Presently, the Great Barrier Reef off the northeast coast of Australia is seeing coral bleaching at a rate not seen for years. While it is a phenomenon that is attributable to El Niño, global warming and the rise of ocean temperatures in years where El Niño is not present pose grave dangers to the UNESCO world heritage site.
New study shows grave threats to this plethora of marine life
While the United States Congress is likely to not ratify the Paris climate deal, that’s just what you would expect from those muppets. Unfortunately, the ratification of a deal that would see a change in carbon contributions from nearly 200 countries is fairly irrelevant given the damage we are already doing.
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The Great Barrier Reef is in real danger. While this has been known for some time, a piece published in the journal Science today shows just how bad it’s getting. Beyond the implications to the 70,000 jobs and more than $6 billion in tourism dollars that Australia counts on each year is the threat of a dead reef sometime in the 2050s.
Essentially, when water temperatures rise by just two degrees Celsius, algae which is the primary food source of becomes toxic and coral is forced to get rid of it. It’s not terrifically different than you throwing out a chicken from your refrigerator that may or may not be bad. It’s just easier to get rid of it than risk illness. This turns the starving coral white in a phenomenon known as bleaching. While bleaching and mortality are wholly different animals, bleaching does lead to higher coral mortality rates.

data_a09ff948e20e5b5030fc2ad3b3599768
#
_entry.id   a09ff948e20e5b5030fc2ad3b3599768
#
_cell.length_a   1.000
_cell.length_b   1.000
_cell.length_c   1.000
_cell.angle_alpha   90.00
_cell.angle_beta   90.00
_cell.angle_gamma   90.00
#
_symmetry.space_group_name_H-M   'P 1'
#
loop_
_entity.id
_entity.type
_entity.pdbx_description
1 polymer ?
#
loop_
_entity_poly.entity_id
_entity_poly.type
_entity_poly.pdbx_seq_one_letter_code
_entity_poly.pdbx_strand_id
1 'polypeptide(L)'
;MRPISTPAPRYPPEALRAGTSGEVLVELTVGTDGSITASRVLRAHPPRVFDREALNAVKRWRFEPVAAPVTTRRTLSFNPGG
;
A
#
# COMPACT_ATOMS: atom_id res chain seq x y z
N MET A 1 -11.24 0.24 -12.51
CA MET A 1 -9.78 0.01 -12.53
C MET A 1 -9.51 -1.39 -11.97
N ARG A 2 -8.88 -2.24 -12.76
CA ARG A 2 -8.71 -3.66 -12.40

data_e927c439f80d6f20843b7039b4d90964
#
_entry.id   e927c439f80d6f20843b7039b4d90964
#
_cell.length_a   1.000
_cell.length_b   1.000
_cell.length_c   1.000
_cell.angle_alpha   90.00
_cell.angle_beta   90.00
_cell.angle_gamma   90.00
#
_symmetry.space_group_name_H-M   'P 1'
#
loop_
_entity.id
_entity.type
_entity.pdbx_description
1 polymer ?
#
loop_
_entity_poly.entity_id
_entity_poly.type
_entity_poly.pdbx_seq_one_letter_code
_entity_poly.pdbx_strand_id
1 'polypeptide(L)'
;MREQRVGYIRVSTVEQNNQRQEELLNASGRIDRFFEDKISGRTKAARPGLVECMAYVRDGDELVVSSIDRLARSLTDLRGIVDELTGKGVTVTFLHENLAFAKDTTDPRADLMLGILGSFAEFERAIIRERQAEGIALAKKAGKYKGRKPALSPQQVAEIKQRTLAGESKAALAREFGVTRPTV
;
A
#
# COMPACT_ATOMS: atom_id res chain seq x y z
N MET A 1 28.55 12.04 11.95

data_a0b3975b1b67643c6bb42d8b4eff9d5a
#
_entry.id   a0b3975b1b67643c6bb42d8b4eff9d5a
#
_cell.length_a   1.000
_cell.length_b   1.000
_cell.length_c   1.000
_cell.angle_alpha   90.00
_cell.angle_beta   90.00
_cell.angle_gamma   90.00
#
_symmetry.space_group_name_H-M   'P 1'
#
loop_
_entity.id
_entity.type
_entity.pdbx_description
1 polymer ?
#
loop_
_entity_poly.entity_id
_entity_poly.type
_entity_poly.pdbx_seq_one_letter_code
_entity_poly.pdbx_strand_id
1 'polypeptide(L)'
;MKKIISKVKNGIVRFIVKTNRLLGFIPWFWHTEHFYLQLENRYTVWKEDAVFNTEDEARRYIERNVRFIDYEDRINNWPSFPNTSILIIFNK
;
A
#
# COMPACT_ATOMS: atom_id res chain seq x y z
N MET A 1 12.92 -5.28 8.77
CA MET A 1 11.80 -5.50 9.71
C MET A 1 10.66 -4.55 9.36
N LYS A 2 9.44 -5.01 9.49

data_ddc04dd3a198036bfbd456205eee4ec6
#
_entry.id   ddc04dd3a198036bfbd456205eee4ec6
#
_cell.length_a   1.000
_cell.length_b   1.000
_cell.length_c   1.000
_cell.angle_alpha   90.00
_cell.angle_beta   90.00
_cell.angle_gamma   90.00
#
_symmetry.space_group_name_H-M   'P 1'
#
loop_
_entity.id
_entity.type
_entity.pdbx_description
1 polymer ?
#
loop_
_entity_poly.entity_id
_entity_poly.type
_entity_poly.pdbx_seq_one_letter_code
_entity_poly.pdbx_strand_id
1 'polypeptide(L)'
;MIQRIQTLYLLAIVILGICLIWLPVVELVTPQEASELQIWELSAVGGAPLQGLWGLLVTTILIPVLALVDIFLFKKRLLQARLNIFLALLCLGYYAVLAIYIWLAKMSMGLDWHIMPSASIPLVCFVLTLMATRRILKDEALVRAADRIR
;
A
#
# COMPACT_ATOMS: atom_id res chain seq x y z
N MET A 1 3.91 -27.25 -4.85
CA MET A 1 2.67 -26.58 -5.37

While some coral is able to prepare, that’s not the case with all coral and, frankly, researchers don’t know why.
Great barrier reef – Bleaching comes in three forms
Tracy Ainsworth, a researcher at the ARC Centre of Excellence for Coral Reef Studies in Townsville, Australia, took nearly thirty years of of satellite weather data from the Great Barrier Reef to discern this tri-fold understanding.
The reef extends for over 1,200 miles and seemingly there is little of it that is not threatened at present. A few regions experience a singular burst of warm waters, while others get an occasional dose followed by cooling waters. Other parts of the reef see coral get little bursts of warmer water that actually benefit it as it builds a tolerance of sorts.
This last group is the least susceptible to bleaching.
“I like the runner analogy,” says Ainsworth. “For those that can do a practice run first and do a little bit of training, they can handle it.”
Despite the dangers of bleaching, it appears as if bleaching events have strengthened the resolve of large portions of coral that make up the reef.
“This event could have been even worse,” he says. “We’re talking the order of twice as bad,” says Scott Heron National Oceanic and Atmospheric Administration (NOAA), one of the study’s coauthors.
“Say you fall asleep in your car on the highway, and you wake up and find yourself driving at sixty, seventy miles an hour into a brick wall,” says the Great Barrier Reef Marine Park Authority’s director of reef recovery. “You wouldn’t think, ‘Hm, how hard do I have to stamp on the brake pedal before I hit the wall?’
“You’d just brake as hard as you can.”
Trouble is, we’re often not that smart unless, indeed, on a highway.